The UFC on Wednesday unveiled a new approach to the performance-enhancing-drug problem plaguing MMA, with a comprehensive new testing initiative as well as plans for mush harsher penalties for the fighters who test positive in the program.
UFC co-owner Lorenzo Fertitta along with UFC president Dana White and chief legal counsel Lawrence Epstein met with the media to explain the company’s stance after several high-profile fighters — including former middleweight champion Anderson Silva and top welterweight contender Hector Lombard — tested positive for PEDs before and after recent fights inside the Octagon.
The first part of the new initiative involves a full slate of testing for all the athletes on every card in the UFC, whether it’s the first fight of the night or the main event.
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"The UFC will immediately advocate to all commissions to test every fighter in-competition from every card," Fertitta said. "We want 100 percent of the fighters tested the night they compete in competition, and if there’s additional cost associated with that that’s outside of any state or federation’s budget, we will pay for any additional cost required."
The UFC will invest "several millions of dollars" to fund the commissions if they require additional funds to make sure the tests are conducted. Based on 41 events per year, Fertitta said they expect somewhere around 984 tests to be conducted annually.
In addition to the drug-testing protocols in place for competitors on fight night, the UFC will also look to address additional testing for main-event fighters and championship fighters on every card starting July 1. The enhanced testing includes random, out-of-competition testing for PEDs with both urine and blood samples being taken.
For instance, Silva was tested a total of three times for his last fight at UFC 183 against Nick Diaz before he returned two different positive results for PEDs.
"The UFC in conjunction with local athletic commissions will subject all main events and championship-bout fighters to enhanced, out-of-competition PED testing effective July 1, 2015," Fertitta said.
The UFC is in negotiation with several third-party agencies who handle independent drug testing, but as of now no announcement could be made as to a final decision on the company that will be in charge of this new program.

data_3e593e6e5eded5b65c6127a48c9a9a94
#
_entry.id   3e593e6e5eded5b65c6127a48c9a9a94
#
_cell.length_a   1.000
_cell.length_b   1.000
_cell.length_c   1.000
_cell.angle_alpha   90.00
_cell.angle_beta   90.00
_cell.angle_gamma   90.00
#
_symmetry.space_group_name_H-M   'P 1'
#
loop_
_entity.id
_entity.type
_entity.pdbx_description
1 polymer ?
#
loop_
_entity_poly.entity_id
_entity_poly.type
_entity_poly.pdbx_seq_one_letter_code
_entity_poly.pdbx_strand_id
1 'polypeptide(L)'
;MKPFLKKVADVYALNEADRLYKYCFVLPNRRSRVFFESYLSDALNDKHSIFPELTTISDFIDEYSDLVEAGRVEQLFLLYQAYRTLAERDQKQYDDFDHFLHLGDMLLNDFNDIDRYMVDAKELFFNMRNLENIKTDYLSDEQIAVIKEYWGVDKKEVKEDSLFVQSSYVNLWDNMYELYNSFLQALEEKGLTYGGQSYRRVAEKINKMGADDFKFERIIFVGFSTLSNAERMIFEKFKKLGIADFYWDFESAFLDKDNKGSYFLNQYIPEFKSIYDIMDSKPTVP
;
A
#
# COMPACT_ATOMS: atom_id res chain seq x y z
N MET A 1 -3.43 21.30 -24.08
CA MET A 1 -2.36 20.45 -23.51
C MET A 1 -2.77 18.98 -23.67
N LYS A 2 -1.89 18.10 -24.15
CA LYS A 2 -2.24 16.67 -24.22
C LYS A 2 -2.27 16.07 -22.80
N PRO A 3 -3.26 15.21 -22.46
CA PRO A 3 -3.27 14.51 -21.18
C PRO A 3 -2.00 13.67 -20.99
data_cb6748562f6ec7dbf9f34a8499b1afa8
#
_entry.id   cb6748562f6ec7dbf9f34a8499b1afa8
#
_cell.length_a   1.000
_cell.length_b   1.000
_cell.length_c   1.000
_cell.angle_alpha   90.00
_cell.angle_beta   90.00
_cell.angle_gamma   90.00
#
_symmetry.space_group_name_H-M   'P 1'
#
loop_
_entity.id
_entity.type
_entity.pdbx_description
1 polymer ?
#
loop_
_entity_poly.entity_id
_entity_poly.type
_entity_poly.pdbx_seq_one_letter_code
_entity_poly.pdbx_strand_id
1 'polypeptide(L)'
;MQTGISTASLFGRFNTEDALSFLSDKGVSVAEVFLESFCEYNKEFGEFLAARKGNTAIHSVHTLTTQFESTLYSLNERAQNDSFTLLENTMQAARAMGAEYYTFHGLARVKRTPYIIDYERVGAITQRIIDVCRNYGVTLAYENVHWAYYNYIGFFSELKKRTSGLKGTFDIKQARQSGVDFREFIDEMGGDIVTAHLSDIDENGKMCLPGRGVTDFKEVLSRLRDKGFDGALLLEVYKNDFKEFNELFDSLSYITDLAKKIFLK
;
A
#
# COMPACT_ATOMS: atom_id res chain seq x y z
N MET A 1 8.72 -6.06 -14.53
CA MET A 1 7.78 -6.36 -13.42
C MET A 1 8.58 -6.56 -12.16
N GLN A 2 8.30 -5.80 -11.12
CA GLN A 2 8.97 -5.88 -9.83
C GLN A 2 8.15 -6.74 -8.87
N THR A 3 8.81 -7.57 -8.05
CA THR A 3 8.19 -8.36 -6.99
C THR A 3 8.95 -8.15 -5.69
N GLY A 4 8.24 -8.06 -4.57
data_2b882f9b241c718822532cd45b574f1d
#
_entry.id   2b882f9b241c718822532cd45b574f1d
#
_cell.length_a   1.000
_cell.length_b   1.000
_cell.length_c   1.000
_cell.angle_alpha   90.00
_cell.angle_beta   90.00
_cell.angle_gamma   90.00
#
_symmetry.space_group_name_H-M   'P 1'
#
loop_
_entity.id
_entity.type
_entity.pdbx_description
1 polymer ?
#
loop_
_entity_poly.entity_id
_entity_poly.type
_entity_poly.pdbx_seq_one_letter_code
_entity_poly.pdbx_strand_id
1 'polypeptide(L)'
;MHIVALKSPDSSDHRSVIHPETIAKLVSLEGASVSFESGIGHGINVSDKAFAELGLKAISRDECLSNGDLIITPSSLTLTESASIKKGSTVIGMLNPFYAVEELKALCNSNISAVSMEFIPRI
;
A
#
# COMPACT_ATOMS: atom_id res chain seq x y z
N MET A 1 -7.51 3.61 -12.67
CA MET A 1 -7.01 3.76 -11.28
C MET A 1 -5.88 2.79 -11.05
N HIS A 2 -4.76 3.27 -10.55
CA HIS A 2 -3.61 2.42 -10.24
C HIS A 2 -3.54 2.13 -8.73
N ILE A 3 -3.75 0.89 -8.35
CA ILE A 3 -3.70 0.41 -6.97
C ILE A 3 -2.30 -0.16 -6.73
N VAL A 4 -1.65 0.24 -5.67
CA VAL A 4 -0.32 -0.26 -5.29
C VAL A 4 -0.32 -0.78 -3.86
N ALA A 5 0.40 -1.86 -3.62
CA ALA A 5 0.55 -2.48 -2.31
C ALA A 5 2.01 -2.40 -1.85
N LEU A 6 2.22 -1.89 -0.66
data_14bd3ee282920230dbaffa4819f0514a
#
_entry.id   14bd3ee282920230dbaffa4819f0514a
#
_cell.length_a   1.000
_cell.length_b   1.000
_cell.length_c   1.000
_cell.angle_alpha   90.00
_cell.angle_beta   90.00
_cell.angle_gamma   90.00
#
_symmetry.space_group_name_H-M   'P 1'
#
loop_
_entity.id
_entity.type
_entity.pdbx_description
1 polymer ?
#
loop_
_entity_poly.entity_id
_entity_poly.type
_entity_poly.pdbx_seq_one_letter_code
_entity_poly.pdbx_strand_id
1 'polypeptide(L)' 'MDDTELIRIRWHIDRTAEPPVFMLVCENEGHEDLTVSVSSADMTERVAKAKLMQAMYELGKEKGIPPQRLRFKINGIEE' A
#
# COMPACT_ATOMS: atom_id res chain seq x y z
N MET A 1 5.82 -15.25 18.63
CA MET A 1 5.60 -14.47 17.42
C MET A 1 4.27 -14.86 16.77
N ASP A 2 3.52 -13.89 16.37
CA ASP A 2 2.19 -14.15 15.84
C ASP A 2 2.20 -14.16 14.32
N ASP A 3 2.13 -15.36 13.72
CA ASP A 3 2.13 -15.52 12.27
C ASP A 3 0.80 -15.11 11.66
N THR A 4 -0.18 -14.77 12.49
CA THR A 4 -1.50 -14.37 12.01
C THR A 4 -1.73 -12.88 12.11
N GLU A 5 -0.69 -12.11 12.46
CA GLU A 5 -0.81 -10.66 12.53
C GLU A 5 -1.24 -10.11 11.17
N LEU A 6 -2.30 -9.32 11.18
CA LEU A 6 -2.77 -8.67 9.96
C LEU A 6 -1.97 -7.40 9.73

The new testing protocols will subject about 96 fighters on the roster to enhanced testing per year.
Finally, the UFC announced that it will also conduct random, out-of-competition tests for all the fighters on the roster, regardless of whether those athletes have scheduled fights.
"If you are using performance-enhancing drugs, you’re going to get caught," White said.
The other major program point that Fertitta added is the UFC’s stance on harsher penalties for those athletes who do test positive for PEDs.
Currently, there are no set standards for suspensions when a fighter tests positive for PEDs. Penalties are decided by each individual athlete commission or governing body.
The UFC hopes to employ a much harsher set of standards, and it expects the commissions and different organizations around the world that govern MMA to help with this plan to increase suspensions for first-time offenders.
"We are advocating for longer suspensions and harsher penalties issued by state athletic commissions, international federations or whatever body is handing down penalties. Currently I believe that the WADA (World Anti-Doping Agency) standard on a first-time offender for PED usage is a two-year ban. We certainly advocate for that," Fertitta said.
"We understand that WADA is either contemplating or will institute a first-time offender a four-year ban; we will absolutely support that as well. There has to be harsher penalties to rid the sport of PED usage."
The new stance on PED use is now standard operating policy for the UFC and all of its athletes. Epstein added that the promotion is also seeking to amend contract language that could allow the company to issue stiffer penalties as well when the UFC acts as a governing body for an event in a country like the United Kingdom, which has no actual athletic commission to oversee a card.
"You will be tested in competition. You will be tested out of competition. And if you are using performance enhancing drugs, you will be caught and there will be significant penalties that will go along with that," Fertitta said.
The new drug-testing protocols will go into effect as of July 1, although standard testing as well as enhanced testing by commissions is still being encouraged from now until the new program begins.